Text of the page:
Y6’s final STEM challenge of the year was to design, build, test and improve a fan driven model boat. Fan boats are a popular means of transportation in marshy or shallow areas where a submerged propeller would be impractical, most notably in the Florida Everglades. In recent years, fan boats have proven indispensable for flood, shallow water and ice rescue operations.
The week started with a reminder of how to construct electrical circuits safely and the forces associated with buoyancy. The aim was to construct the fan boat which travelled the length of the paddling pool in the shortest time. Considerable thought was employed in the designing of boats which would float, be stable and be fast! Concepts including ‘centre of gravity’, ‘streamlined shapes’ and even ‘moment of force’ were discussed before the prototypes were constructed. Limited to one piece of polystyrene, it was imperative that the designs were reliable before the cutting of resources began.
Eventually, armed with a fleet of fan boats, each Maths class set off for the paddling pools. Some fan boats sank instantly, some were more ‘graceful’ – but still sank, some spun around in circles and some did traverse the full length of the paddling pool. Back in the classroom, it was time to rethink and improve. What about two motors and fans? What about using more tape? What about increasing the height of the sides of the boat? We continued with the Engineering Design Process of testing and improving until we simply ran out of time!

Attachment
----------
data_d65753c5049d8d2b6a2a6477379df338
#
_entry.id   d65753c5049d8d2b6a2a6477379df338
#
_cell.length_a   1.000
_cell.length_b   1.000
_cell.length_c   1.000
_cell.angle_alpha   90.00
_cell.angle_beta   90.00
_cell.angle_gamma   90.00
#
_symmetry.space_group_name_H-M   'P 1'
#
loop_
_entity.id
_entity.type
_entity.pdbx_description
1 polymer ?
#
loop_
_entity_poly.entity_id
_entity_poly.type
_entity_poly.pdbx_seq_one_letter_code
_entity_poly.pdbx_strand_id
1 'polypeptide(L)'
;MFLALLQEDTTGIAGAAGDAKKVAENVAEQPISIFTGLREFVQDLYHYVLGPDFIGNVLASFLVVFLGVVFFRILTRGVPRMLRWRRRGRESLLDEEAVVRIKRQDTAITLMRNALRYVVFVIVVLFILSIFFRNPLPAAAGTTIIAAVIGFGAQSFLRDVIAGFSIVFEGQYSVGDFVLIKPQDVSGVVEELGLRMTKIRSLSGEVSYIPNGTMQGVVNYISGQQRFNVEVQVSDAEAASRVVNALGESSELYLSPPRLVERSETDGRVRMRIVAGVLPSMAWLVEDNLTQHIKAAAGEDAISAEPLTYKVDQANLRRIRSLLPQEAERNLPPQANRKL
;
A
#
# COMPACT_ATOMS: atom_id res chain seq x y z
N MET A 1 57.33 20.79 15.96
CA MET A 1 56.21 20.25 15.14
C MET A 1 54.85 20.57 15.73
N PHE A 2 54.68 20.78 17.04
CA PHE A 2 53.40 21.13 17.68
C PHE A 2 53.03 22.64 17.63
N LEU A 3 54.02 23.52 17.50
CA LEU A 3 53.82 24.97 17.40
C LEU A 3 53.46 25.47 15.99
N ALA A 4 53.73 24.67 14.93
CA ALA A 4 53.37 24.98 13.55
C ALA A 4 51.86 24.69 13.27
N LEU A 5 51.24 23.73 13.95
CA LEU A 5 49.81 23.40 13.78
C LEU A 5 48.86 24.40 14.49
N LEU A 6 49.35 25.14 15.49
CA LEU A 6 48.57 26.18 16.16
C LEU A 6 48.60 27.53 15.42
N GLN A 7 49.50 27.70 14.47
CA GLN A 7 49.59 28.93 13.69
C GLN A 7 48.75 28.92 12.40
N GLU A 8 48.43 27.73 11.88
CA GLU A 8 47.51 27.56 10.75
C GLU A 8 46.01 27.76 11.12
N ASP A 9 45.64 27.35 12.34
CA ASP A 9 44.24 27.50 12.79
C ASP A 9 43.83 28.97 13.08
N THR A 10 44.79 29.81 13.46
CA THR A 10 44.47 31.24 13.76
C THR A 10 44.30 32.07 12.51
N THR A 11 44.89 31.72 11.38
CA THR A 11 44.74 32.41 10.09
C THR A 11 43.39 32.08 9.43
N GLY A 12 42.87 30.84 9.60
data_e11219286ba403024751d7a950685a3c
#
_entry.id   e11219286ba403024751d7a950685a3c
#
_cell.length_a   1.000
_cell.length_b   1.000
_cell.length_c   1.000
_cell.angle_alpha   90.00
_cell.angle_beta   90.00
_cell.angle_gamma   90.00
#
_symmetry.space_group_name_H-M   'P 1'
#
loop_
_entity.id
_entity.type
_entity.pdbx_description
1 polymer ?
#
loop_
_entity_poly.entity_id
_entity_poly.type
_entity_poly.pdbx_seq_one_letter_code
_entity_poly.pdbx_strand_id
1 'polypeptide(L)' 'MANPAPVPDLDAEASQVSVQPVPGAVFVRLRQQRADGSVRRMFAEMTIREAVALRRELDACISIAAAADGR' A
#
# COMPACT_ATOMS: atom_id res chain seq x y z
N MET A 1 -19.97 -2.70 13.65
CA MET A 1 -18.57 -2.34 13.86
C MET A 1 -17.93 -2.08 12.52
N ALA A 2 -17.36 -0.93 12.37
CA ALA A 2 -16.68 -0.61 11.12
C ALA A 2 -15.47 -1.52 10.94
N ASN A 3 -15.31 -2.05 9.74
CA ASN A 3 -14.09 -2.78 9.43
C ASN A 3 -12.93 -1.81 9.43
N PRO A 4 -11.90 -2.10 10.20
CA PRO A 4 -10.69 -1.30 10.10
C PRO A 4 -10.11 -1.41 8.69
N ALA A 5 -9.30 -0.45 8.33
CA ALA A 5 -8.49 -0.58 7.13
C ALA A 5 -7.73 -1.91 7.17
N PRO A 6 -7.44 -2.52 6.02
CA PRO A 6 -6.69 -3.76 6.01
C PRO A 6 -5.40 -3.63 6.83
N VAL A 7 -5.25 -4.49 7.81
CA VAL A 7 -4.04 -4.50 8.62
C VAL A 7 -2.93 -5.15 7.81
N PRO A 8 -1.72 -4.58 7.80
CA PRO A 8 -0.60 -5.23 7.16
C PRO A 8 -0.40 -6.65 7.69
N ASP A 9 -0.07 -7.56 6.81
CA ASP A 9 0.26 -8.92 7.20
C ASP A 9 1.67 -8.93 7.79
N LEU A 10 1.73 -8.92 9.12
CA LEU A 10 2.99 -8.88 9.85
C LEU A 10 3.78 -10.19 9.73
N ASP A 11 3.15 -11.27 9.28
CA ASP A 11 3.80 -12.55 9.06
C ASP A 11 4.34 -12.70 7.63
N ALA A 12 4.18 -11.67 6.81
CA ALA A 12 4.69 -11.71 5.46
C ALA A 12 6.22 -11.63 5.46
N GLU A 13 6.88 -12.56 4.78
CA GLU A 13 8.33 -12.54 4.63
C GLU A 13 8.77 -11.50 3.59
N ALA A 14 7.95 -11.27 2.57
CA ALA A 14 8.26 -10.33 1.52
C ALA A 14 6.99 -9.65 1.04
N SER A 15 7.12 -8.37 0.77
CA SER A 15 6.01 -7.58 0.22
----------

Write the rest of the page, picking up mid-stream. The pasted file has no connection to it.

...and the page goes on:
The children have thoroughly enjoyed this project. They have been engaged and enthused throughout – and the excitement (and tension) when testing the boats was palpable! Through the activity they have developed their science, maths and design skills and a host of key life skills including collaboration, teamwork and problem solving.